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Microlight Aircraft

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      02.01.2012 05:30
      Very helpful



      A fantastic machine but is slightly overpriced.

      A microlight aircraft?? Yes! The Ikarus C42 is classed as a microlight aircraft here in the UK and hundreds have been sold allowing pilots all over the world to enjoy the pleasure of flight at a very reasonable cost.

      I started flying about five years ago at only fourteen years of age and the Ikarus C42 was the aircraft that I used throughout my training, clocking up around a hundred hours of flight time in the machine I feel quite confident in reviewing it and recommend others trying the aircraft themselves. These machines are used by microlight schools all over the country as they are very robust, fast and safe machines and are perfect for beginning pilots as they do not bite. Gone are the days of dangerous looking microlight machines and they're poor reputation which once hovered over the microlight community when the rules and regulations were hardly around. The 'BMAA' - British Microlight Aircraft Association has now taken on the task of making microlighting one of the safest sports with all of the rules, regulations and inspections that they have put in place.

      Anyway back to the Ikarus C42 Flying Machine!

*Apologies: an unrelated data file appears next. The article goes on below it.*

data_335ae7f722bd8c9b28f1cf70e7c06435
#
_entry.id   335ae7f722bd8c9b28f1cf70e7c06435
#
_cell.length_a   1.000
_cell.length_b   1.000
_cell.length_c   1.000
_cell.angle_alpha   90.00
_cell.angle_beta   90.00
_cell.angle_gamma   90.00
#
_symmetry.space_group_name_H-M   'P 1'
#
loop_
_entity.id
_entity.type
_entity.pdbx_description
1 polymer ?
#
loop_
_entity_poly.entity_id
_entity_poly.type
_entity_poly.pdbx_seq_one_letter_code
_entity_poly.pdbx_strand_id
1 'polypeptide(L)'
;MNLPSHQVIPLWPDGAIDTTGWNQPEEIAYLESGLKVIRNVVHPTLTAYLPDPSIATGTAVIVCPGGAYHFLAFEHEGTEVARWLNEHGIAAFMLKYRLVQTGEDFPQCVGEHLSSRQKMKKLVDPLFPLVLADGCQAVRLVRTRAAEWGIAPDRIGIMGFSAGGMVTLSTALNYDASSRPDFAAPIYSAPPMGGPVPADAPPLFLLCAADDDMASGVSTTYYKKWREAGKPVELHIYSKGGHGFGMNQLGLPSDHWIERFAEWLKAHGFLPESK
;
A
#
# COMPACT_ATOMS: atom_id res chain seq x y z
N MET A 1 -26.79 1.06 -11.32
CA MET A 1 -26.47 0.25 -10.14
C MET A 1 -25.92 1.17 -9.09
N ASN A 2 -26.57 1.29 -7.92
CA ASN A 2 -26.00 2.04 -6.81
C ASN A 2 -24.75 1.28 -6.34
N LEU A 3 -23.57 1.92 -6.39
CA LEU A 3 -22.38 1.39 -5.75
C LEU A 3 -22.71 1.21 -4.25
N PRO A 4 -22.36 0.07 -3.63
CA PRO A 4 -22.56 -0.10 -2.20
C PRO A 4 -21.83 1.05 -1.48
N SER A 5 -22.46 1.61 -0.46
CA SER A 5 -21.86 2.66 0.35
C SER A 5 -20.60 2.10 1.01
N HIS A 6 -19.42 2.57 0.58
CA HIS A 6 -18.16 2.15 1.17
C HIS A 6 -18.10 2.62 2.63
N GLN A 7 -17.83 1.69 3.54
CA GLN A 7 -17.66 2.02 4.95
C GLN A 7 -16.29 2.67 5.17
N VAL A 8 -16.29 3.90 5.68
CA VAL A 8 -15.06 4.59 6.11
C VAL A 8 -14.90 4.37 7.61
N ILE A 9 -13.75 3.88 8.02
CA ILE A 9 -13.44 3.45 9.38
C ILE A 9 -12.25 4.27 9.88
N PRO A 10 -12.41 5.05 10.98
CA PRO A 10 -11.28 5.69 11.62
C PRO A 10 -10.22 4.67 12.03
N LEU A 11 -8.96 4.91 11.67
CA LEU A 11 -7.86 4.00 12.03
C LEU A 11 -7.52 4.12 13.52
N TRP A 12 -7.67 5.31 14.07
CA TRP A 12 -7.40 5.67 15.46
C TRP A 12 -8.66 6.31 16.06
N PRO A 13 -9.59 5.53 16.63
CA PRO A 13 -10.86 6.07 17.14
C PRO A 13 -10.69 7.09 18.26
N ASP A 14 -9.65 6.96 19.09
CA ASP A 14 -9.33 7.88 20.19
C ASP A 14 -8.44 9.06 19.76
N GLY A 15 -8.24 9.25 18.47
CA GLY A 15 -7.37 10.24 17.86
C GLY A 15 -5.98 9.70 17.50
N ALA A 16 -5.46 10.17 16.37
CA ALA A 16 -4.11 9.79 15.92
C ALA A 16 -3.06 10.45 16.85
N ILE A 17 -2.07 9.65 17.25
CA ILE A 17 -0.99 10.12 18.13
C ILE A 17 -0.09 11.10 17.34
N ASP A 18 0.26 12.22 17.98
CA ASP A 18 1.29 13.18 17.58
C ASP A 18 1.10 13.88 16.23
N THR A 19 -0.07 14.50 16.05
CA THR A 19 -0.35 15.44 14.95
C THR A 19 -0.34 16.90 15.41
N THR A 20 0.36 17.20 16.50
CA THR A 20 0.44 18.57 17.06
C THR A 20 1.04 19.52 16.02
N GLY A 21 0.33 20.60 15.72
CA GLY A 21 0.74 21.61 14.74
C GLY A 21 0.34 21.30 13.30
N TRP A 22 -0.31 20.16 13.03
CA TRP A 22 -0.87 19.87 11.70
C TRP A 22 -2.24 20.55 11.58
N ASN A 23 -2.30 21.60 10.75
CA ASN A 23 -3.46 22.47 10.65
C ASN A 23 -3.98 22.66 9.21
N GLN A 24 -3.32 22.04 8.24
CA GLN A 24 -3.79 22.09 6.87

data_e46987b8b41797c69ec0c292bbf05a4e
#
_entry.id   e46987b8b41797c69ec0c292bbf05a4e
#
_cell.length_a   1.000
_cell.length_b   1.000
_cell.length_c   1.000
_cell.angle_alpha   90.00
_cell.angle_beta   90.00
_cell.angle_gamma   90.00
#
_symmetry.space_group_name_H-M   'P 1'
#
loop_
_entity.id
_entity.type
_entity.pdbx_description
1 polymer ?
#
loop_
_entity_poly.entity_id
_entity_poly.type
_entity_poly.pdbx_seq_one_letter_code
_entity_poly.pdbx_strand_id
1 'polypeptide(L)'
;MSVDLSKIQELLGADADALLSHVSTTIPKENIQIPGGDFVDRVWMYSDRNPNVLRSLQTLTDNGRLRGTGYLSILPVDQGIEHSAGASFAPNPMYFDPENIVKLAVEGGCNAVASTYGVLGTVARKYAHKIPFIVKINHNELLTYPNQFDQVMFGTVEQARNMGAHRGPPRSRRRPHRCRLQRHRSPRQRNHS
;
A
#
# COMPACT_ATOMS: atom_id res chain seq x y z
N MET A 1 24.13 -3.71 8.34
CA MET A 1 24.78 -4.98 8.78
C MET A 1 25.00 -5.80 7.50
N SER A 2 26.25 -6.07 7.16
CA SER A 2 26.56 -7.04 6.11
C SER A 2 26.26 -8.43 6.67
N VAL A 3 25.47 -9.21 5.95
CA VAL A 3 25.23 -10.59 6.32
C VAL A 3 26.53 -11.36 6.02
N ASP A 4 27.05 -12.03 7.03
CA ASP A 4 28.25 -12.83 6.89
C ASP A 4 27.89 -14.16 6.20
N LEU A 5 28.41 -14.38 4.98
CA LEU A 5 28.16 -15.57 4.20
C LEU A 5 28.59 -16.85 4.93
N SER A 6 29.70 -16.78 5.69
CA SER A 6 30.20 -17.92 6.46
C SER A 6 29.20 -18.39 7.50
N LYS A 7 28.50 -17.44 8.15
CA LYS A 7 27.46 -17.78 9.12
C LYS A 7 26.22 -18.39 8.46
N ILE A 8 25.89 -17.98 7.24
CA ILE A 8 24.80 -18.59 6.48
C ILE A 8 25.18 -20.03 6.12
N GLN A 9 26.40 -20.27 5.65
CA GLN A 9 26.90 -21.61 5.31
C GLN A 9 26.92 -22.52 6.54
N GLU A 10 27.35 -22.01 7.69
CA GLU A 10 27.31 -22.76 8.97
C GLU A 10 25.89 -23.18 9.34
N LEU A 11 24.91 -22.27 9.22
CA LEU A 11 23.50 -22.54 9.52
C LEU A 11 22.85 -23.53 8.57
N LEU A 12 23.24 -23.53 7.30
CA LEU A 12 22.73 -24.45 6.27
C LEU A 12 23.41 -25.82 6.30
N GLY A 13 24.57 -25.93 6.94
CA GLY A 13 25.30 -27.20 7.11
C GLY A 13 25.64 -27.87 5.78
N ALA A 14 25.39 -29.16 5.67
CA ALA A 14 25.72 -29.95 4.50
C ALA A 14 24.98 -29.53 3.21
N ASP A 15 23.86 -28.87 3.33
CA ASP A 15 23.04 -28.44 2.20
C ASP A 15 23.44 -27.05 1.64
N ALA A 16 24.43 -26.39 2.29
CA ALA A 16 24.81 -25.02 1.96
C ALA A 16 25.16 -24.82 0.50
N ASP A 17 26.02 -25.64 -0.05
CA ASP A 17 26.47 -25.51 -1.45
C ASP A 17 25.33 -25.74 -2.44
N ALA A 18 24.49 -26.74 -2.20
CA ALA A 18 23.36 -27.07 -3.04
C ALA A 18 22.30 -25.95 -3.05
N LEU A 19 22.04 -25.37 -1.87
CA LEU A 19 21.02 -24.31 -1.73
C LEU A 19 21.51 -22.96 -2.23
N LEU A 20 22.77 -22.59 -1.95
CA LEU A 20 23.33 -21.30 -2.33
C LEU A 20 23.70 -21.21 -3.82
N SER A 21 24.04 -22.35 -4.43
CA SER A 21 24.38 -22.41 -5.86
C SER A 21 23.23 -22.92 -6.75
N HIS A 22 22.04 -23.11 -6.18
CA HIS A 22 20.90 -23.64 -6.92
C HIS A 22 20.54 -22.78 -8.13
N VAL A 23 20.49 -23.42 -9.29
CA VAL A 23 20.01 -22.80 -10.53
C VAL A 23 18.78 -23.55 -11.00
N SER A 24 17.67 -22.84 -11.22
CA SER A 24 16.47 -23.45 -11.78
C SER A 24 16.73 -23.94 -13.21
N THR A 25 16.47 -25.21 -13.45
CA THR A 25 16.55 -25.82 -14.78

It is a two seater (Side by side) aircraft that looks very similar to a Cessna 152 aircraft, just smaller and lighter. It has a metal construction that is covered in fiberglass and high tech cloth to create the flying surfaces and its slick looks. It is usually fitted with an 80hp or 100hp Rotax engine that gives exceptional reliability and performance, the engine has been used for years and is known to be one of the best in the microlighting community.

      The inside of the aircraft is nice, two seats side by side with seat padding that are very comfortable for long cross country flying. There is a stick in between the seats for controlling the aircraft in pitch and roll and can be used easily from both seats, there is also a throttle between each pilot's legs for engine control. The instrument panel or 'Dash' as some call it is filled with flying instruments, Air speed indicator, Altimeter, Compass etc..... Everything a pilot could possibly want to fly the machine safely and in balance. There are of course rudder pedals in each seat which are very handy I must say! I'm quite tall at 6ft3 and I can sit perfectly comfortably for many hours which does show the legroom available.

      The aircraft is fitted with full doors with large windows creating a safe feeling machine and good visibility to look for other traffic / birds and other small items that you are very unlikely to hit.... It's a big sky up there! But you never know... Each occupant also has a full harness to keep safe in the event of a mishap.

      ***Flying the Ikarus***